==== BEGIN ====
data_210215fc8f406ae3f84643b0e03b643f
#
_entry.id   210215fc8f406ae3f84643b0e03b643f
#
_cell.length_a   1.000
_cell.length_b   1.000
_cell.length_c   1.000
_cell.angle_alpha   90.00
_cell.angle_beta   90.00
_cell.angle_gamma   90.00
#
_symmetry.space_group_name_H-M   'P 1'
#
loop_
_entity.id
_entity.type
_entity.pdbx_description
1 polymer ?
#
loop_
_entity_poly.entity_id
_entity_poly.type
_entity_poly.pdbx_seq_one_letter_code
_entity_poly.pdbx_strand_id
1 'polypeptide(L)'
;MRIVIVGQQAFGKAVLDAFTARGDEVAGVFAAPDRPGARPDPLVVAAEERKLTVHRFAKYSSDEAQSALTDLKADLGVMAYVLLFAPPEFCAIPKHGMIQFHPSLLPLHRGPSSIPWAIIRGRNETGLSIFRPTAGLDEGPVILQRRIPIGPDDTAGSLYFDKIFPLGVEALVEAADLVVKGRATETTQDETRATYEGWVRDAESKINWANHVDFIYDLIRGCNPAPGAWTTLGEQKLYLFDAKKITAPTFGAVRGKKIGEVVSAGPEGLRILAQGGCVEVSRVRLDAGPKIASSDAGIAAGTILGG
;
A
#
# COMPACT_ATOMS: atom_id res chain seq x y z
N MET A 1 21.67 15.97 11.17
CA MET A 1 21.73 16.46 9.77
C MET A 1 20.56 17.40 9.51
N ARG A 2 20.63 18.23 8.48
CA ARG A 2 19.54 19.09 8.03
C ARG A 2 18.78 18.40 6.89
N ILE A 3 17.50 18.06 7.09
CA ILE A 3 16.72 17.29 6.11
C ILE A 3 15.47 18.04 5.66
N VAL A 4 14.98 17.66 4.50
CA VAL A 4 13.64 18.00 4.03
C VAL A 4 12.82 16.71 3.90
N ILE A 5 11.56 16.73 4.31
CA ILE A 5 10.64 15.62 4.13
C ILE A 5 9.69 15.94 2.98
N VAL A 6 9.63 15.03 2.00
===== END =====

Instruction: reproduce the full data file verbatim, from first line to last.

data_210215fc8f406ae3f84643b0e03b643f
#
_entry.id   210215fc8f406ae3f84643b0e03b643f
#
_cell.length_a   1.000
_cell.length_b   1.000
_cell.length_c   1.000
_cell.angle_alpha   90.00
_cell.angle_beta   90.00
_cell.angle_gamma   90.00
#
_symmetry.space_group_name_H-M   'P 1'
#
loop_
_entity.id
_entity.type
_entity.pdbx_description
1 polymer ?
#
loop_
_entity_poly.entity_id
_entity_poly.type
_entity_poly.pdbx_seq_one_letter_code
_entity_poly.pdbx_strand_id
1 'polypeptide(L)'
;MRIVIVGQQAFGKAVLDAFTARGDEVAGVFAAPDRPGARPDPLVVAAEERKLTVHRFAKYSSDEAQSALTDLKADLGVMAYVLLFAPPEFCAIPKHGMIQFHPSLLPLHRGPSSIPWAIIRGRNETGLSIFRPTAGLDEGPVILQRRIPIGPDDTAGSLYFDKIFPLGVEALVEAADLVVKGRATETTQDETRATYEGWVRDAESKINWANHVDFIYDLIRGCNPAPGAWTTLGEQKLYLFDAKKITAPTFGAVRGKKIGEVVSAGPEGLRILAQGGCVEVSRVRLDAGPKIASSDAGIAAGTILGG
;
A
#
# COMPACT_ATOMS: atom_id res chain seq x y z
N MET A 1 21.67 15.97 11.17
CA MET A 1 21.73 16.46 9.77
C MET A 1 20.56 17.40 9.51
N ARG A 2 20.63 18.23 8.48
CA ARG A 2 19.54 19.09 8.03
C ARG A 2 18.78 18.40 6.89
N ILE A 3 17.50 18.06 7.09
CA ILE A 3 16.72 17.29 6.11
C ILE A 3 15.47 18.04 5.66
N VAL A 4 14.98 17.66 4.50
CA VAL A 4 13.64 18.00 4.03
C VAL A 4 12.82 16.71 3.90
N ILE A 5 11.56 16.73 4.31
CA ILE A 5 10.64 15.62 4.13
C ILE A 5 9.69 15.94 2.98
N VAL A 6 9.63 15.03 2.00